The Financial Conduct Authority (FCA) in the United Kingdom is looking for top executives with cryptocurrency experience as the regulator prepares to build a new crypto department to oversee the industry.
The FCA is looking for a head of the digital assets department and a director of the payments and digital assets department, according to job listings on LinkedIn. Both job advertising are aimed at crypto enthusiasts.
The FCA’s head of digital asset job opening, which was posted on LinkedIn on Monday, seeks a candidate who will be responsible for directing the authority’s approach to regulatory activities in the crypto market across the United Kingdom. The new role is also anticipated to aid the FCA in developing a “one narrative on crypto,” according to the announcement.
The new post is part of the FCA’s goal to create a specialised crypto department, according to the statement, and will be critical to the regulator’s crypto supervision efforts:
“We’re looking for a head of department to create and lead a new crypto department that will oversee and coordinate the FCA’s regulatory action in this rapidly growing market.” Within a planned new directorate dealing with developing business models, this is a vital leadership job. […]”
According to the job announcement, the FCA will accept applications for this position through April 3, 2022.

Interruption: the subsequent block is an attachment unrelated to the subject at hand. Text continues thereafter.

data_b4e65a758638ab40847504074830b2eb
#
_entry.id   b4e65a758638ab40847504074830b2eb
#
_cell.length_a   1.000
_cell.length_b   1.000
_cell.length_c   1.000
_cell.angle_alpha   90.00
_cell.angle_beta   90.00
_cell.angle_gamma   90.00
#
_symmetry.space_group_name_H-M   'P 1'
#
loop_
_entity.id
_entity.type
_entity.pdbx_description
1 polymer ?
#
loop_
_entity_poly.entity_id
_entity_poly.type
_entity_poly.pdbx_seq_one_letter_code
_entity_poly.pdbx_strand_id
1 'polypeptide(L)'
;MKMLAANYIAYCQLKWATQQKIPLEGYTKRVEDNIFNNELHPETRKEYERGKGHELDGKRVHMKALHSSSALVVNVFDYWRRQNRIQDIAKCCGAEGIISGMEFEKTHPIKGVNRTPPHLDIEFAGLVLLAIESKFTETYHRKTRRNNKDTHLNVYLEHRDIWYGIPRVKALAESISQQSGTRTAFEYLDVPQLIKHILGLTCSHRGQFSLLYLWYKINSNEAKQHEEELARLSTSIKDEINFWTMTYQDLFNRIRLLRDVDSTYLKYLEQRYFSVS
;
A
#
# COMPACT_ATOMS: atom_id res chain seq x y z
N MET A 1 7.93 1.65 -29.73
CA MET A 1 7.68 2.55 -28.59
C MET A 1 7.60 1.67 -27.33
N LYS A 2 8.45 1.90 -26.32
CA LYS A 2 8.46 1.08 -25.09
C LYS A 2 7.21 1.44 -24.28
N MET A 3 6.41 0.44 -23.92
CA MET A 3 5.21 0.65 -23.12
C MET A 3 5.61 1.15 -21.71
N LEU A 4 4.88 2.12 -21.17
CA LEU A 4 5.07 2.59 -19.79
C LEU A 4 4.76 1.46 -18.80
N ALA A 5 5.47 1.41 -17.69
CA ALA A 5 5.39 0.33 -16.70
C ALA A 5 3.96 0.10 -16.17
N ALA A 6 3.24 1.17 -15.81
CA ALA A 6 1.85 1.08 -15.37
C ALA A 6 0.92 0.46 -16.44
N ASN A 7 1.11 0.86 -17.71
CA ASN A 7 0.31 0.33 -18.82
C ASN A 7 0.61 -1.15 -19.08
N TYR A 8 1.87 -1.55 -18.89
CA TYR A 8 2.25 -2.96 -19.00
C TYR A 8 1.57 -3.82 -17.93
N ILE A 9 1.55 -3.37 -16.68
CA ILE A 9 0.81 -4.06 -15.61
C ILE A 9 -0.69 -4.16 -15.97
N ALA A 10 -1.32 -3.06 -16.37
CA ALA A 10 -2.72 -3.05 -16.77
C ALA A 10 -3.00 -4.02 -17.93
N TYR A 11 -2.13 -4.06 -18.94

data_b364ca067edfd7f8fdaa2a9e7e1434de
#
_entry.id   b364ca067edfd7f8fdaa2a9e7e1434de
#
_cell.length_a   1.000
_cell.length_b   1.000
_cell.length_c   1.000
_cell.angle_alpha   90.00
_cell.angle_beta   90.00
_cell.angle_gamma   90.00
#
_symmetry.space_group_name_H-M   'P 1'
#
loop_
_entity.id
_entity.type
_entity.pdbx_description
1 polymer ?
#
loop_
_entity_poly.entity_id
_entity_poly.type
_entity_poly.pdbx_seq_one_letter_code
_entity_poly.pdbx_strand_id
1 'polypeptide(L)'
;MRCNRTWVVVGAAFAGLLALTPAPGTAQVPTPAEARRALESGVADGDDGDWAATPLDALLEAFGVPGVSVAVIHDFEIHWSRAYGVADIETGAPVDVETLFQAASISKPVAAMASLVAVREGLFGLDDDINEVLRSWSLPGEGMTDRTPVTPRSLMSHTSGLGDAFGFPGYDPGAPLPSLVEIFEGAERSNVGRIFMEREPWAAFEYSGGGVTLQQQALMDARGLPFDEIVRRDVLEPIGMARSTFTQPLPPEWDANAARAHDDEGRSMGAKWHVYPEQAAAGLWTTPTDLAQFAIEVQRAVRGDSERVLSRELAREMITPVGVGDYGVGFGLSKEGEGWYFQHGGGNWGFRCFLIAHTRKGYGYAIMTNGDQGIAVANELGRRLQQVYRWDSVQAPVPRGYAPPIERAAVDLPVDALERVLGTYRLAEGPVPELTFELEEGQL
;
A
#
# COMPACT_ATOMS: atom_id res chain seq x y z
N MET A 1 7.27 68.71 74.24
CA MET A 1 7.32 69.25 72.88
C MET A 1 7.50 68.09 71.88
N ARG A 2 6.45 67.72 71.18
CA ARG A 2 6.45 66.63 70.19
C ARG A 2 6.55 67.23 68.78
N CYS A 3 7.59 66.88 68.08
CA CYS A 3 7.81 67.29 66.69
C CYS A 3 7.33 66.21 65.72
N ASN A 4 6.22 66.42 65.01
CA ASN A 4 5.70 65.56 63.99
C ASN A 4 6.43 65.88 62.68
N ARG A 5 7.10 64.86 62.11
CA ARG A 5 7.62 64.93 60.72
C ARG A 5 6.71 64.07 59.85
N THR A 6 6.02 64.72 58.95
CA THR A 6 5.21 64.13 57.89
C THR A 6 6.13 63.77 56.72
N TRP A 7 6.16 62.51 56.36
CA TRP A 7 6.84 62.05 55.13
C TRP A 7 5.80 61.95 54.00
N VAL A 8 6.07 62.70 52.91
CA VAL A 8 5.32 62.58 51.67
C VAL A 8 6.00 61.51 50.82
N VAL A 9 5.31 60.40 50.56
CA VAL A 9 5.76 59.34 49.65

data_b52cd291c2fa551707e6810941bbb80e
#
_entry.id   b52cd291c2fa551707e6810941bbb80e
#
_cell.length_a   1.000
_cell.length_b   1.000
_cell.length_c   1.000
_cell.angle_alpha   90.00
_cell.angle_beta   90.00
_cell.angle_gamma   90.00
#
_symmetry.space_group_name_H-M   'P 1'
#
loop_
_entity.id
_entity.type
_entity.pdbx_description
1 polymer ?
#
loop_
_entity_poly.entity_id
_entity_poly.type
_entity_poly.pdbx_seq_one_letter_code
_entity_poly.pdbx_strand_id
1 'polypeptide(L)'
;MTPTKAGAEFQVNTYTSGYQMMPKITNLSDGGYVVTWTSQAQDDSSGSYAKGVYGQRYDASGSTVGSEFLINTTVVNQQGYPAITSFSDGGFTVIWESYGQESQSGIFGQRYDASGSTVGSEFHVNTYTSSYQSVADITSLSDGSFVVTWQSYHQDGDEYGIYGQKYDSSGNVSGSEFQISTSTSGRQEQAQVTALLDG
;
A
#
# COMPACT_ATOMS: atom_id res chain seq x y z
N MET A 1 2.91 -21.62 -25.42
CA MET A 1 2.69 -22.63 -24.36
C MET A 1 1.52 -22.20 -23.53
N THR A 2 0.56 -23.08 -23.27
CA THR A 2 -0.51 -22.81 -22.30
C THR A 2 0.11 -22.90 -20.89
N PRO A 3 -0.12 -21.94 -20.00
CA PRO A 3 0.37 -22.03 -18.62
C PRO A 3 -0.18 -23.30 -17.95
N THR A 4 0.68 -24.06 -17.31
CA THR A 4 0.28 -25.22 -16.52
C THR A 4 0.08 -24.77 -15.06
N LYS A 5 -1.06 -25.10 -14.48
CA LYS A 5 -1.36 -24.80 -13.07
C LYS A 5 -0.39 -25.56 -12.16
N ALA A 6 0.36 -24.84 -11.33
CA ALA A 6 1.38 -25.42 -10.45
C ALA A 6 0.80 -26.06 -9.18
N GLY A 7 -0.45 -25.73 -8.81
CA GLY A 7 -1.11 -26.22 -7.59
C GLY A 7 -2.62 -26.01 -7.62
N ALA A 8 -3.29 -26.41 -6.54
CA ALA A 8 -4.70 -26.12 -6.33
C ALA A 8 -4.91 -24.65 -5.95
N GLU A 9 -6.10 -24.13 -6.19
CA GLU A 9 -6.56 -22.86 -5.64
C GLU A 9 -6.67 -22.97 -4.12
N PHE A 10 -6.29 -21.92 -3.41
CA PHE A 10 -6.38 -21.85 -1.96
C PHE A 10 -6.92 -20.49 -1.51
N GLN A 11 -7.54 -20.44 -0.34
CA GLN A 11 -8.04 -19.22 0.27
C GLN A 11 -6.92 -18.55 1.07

The FCA is also looking for a payments and digital assets department director, according to another job posting from last week.
The role’s initial responsibilities include policy and oversight of payments, e-money, and crypto assets, as well as other developing business models in the financial services industry. Experience and knowledge of the appropriate regulatory environment, especially challenges related to cryptocurrencies and payment firms, are required for this role.
The FCA’s efforts to establish a new specialised crypto regulation team come as the agency has been increasingly concerned about the cryptocurrency industry’s supervision in recent months.
As part of its efforts to combat money laundering, the FCA issued an order last week to shut down operators of Bitcoin (BTC) ATMs in the country. Last Friday, the regulator emphasised that all financial services firms based in the United Kingdom, including crypto enterprises, must comply with Russian sanctions.
However, the regulator has previously actively regulated the industry. Earlier in March, the FCA revealed that over the course of six months, it had opened more than 300 complaints against unregistered crypto firms, with 50 active investigations. In 2021, the FCA received 6,372 alerts concerning suspected crypto scams, up from 3,143 the previous year.
Disclaimer: These are the writer’s opinions and should not be considered investment advice. Readers should do their own research.